Publications by authors named "Manas Chattopadhyay"

16 Publications

  • Page 1 of 1

Seroprevalence of SARS-CoV-2-Specific IgG Antibodies Among Adults Living in Connecticut: Post-Infection Prevalence (PIP) Study.

Am J Med 2021 04 29;134(4):526-534.e11. Epub 2020 Oct 29.

Center for Outcomes Research and Evaluation, Yale New Haven Hospital, New Haven, Conn; Section of Cardiovascular Medicine, Department of Internal Medicine, Yale School of Medicine, New Haven, Conn; Department of Health Policy and Management, Yale School of Public Health, New Haven, Conn. Electronic address:

Background: A seroprevalence study can estimate the percentage of people with severe acute respiratory syndrome coronavirus 2 (SARS-CoV-2) antibodies in the general population; however, most existing reports have used a convenience sample, which may bias their estimates.

Methods: We sought a representative sample of Connecticut residents, ages ≥18 years and residing in noncongregate settings, who completed a survey between June 4 and June 23, 2020, and underwent serology testing for SARS-CoV-2-specific immunoglobulin G (IgG) antibodies between June 10 and July 29, 2020. We also oversampled non-Hispanic black and Hispanic subpopulations. We estimated the seroprevalence of SARS-CoV-2-specific IgG antibodies and the prevalence of symptomatic illness and self-reported adherence to risk-mitigation behaviors among this population.

Results: Of the 567 respondents (mean age 50 [± 17] years; 53% women; 75% non-Hispanic white individuals) included at the state level, 23 respondents tested positive for SARS-CoV-2-specific antibodies, resulting in weighted seroprevalence of 4.0 (90% confidence interval [CI] 2.0-6.0). The weighted seroprevalence for the oversampled non-Hispanic black and Hispanic populations was 6.4% (90% CI 0.9-11.9) and 19.9% (90% CI 13.2-26.6), respectively. The majority of respondents at the state level reported following risk-mitigation behaviors: 73% avoided public places, 75% avoided gatherings of families or friends, and 97% wore a facemask, at least part of the time.

Conclusions: These estimates indicate that the vast majority of people in Connecticut lack antibodies against SARS-CoV-2, and there is variation by race and ethnicity. There is a need for continued adherence to risk-mitigation behaviors among Connecticut residents to prevent resurgence of COVID-19 in this region.
View Article and Find Full Text PDF

Download full-text PDF

Source
http://dx.doi.org/10.1016/j.amjmed.2020.09.024DOI Listing
http://www.ncbi.nlm.nih.gov/pmc/articles/PMC7598362PMC
April 2021

Absolute requirement for polyamines for growth of Escherichia coli mutants (mnmE/G) defective in modification of the wobble anticodon of transfer-RNA.

FEMS Microbiol Lett 2019 05;366(10)

Laboratory of Biochemistry and Genetics, NIDDK, National Institutes of Health, Bethesda, Maryland, USA 20892-0830.

The genes mnmE and mnmG are responsible for the modification of uridine 34, 'the wobble position' of many aminoacyl-tRNAs. Deletion of these genes affects the strength of the codon-anticodon interactions of the aminoacyl-tRNAs with the mRNAs and the ribosomes. However, deletion of these genes does not usually have a significant effect on the growth rate of the standard Escherichia coli strains. In contrast, we have found that if the host E. coli strain is deficient in the synthesis of polyamines, deletion of the mnmE or mnmG gene results in complete inhibition of growth unless the medium contains polyamines. The finding of an absolute requirement for polyamines in our current work will be significant in studies on polyamine function, in studies on the function of the mnmE/G genes, and in studies on the role of aminoacyl-tRNAs in protein biosynthesis.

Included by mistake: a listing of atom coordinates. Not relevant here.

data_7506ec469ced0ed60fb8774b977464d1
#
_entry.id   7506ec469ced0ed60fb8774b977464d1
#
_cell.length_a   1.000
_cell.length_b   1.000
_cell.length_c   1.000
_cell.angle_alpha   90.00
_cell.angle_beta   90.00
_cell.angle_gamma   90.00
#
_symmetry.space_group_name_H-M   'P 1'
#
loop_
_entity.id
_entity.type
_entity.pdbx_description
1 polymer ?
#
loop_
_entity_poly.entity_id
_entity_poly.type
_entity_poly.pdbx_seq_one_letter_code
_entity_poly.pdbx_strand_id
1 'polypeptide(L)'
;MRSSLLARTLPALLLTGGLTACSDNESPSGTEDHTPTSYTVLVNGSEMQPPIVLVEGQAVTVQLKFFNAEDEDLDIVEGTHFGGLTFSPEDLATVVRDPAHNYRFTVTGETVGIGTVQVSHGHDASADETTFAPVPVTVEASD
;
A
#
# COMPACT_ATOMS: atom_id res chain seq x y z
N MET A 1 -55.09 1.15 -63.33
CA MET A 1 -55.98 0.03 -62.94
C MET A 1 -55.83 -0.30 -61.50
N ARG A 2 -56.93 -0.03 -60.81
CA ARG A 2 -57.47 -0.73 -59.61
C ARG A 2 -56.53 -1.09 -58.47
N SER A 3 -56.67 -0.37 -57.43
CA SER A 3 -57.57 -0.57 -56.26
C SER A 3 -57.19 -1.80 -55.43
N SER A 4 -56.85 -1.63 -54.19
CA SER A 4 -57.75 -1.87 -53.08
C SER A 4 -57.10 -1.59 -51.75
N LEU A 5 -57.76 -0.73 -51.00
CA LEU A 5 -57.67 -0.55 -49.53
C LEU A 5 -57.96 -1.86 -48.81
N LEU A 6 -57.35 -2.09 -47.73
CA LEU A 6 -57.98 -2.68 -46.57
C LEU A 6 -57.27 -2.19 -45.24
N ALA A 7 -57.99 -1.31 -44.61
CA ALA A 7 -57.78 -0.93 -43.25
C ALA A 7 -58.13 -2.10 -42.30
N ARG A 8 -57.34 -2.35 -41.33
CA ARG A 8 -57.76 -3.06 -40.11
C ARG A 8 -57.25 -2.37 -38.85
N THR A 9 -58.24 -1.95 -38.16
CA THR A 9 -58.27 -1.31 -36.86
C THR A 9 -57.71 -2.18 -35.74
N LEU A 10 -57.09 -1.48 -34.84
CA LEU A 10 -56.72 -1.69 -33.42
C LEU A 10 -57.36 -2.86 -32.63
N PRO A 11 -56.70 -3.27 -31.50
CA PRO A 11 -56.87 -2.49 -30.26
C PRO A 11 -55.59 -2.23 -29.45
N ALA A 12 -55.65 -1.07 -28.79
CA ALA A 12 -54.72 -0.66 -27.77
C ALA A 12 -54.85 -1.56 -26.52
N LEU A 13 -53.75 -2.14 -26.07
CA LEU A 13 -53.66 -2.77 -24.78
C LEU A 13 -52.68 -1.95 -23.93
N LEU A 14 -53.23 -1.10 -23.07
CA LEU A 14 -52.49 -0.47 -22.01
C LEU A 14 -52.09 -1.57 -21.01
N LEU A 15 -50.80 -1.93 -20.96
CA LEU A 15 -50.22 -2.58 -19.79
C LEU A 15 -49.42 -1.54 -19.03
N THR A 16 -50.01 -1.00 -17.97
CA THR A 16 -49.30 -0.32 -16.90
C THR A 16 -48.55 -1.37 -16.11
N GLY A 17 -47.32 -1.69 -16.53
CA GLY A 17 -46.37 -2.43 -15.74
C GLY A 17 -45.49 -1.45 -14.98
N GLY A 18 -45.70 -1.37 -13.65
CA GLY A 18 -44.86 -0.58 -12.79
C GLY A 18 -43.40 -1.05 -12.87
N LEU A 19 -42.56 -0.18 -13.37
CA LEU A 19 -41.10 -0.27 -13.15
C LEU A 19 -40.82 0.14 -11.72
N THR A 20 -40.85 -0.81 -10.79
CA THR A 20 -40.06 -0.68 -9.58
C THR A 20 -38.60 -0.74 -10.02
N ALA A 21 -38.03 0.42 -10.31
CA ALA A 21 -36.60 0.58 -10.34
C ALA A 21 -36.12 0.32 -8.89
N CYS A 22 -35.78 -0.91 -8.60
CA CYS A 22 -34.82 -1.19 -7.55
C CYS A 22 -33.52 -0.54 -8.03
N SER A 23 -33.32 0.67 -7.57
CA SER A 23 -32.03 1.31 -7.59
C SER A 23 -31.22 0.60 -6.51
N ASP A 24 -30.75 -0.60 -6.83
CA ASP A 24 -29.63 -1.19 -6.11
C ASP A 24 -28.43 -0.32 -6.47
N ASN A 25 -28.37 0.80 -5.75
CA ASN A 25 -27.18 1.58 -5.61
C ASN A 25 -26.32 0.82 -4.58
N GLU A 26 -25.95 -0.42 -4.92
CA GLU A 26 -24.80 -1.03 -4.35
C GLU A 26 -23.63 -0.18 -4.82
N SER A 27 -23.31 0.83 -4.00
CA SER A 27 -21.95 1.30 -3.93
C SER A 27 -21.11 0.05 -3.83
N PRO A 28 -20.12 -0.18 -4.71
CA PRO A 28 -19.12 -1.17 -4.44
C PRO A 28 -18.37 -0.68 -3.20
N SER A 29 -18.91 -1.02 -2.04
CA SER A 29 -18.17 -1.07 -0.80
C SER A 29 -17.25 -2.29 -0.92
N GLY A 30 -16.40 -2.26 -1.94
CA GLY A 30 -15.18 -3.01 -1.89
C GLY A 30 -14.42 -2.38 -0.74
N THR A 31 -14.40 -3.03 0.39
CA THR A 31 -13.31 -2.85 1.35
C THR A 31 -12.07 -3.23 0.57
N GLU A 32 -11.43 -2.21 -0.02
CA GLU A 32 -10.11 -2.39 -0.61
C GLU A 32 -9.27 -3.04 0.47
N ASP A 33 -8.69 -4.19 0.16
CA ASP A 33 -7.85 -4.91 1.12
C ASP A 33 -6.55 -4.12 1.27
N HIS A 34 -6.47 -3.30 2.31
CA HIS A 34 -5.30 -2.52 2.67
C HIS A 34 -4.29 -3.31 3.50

View Article and Find Full Text PDF

Download full-text PDF

Source
http://dx.doi.org/10.1093/femsle/fnz110DOI Listing
http://www.ncbi.nlm.nih.gov/pmc/articles/PMC6700685PMC
May 2019

Polyamines Stimulate the Level of the σ38 Subunit (RpoS) of Escherichia coli RNA Polymerase, Resulting in the Induction of the Glutamate Decarboxylase-dependent Acid Response System via the gadE Regulon.

J Biol Chem 2015 Jul 29;290(29):17809-17821. Epub 2015 May 29.

Laboratory of Biochemistry and Genetics, NIDDK, National Institutes of Health, Bethesda, Maryland 20892.

To study the physiological roles of polyamines, we carried out a global microarray analysis on the effect of adding polyamines to an Escherichia coli mutant that lacks polyamines because of deletions in the genes in the polyamine biosynthetic pathway. Previously, we have reported that the earliest response to polyamine addition is the increased expression of the genes for the glutamate-dependent acid resistance system (GDAR). We also presented preliminary evidence for the involvement of rpoS and gadE regulators. In the current study, further confirmation of the regulatory roles of rpoS and gadE is shown by a comparison of genome-wide expression profiling data from a series of microarrays comparing the genes induced by polyamine addition to polyamine-free rpoS(+)/gadE(+) cells with genes induced by polyamine addition to polyamine-free ΔrpoS/gadE(+) and rpoS(+)/ΔgadE cells. The results indicate that most of the genes in the E. coli GDAR system that are induced by polyamines require rpoS and gadE. Our data also show that gadE is the main regulator of GDAR and other acid fitness island genes. Both polyamines and rpoS are necessary for the expression of gadE gene from the three promoters of gadE (P1, P2, and P3). The most important effect of polyamine addition is the very rapid increase in the level of RpoS sigma factor. Our current hypothesis is that polyamines increase the level of RpoS protein and that this increased RpoS level is responsible for the stimulation of gadE expression, which in turn induces the GDAR system in E. coli.